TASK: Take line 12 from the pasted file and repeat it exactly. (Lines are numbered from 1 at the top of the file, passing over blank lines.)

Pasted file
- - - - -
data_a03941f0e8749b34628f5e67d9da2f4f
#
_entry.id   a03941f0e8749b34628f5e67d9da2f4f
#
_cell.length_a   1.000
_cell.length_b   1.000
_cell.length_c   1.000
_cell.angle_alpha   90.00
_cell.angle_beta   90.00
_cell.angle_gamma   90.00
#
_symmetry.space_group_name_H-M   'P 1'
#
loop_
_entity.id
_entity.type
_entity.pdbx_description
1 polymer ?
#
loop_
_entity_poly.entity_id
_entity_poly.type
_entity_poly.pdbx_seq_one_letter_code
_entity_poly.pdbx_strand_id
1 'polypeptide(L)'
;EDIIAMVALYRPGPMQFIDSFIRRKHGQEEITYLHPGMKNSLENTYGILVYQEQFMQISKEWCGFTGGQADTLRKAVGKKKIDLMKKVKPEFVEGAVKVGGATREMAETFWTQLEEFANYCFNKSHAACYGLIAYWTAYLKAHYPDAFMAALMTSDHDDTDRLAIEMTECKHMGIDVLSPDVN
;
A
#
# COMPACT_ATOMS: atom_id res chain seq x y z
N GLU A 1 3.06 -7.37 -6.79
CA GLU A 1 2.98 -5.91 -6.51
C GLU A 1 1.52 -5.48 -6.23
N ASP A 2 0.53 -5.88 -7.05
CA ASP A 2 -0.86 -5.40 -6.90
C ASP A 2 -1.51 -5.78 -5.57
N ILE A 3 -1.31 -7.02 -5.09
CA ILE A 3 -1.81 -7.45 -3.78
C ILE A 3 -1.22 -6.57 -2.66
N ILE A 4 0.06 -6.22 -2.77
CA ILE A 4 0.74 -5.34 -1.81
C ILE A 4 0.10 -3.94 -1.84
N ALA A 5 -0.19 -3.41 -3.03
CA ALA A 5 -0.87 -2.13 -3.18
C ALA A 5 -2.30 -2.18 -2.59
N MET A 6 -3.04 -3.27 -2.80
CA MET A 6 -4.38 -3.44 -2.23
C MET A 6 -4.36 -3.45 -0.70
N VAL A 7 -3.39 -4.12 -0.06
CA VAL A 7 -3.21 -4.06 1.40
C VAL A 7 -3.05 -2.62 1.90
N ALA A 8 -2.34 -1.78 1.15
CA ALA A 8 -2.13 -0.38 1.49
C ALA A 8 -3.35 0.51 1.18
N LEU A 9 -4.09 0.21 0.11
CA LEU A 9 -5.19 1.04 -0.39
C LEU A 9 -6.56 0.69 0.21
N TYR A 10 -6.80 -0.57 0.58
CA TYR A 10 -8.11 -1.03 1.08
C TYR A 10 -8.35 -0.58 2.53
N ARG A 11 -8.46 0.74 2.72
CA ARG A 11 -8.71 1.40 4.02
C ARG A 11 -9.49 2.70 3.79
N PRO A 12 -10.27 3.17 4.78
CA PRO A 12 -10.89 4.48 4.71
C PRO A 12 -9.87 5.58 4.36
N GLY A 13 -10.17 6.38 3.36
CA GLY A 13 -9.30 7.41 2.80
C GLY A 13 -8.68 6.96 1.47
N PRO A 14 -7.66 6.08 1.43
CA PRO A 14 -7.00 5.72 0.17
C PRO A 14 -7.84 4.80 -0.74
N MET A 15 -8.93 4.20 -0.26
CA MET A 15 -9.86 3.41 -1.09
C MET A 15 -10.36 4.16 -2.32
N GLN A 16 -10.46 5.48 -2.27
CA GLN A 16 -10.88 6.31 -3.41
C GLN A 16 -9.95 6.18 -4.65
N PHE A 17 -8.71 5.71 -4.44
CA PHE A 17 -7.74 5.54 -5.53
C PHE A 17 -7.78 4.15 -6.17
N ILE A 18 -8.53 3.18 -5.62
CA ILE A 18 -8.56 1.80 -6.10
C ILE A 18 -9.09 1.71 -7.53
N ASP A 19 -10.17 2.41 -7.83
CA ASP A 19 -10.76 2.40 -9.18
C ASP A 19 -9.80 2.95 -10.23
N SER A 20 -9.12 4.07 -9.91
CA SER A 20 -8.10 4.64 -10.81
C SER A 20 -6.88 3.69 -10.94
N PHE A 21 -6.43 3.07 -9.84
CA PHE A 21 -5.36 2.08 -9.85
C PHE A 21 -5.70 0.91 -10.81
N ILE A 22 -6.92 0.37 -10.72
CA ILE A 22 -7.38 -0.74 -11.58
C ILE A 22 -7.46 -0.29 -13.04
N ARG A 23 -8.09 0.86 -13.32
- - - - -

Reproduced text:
_symmetry.space_group_name_H-M   'P 1'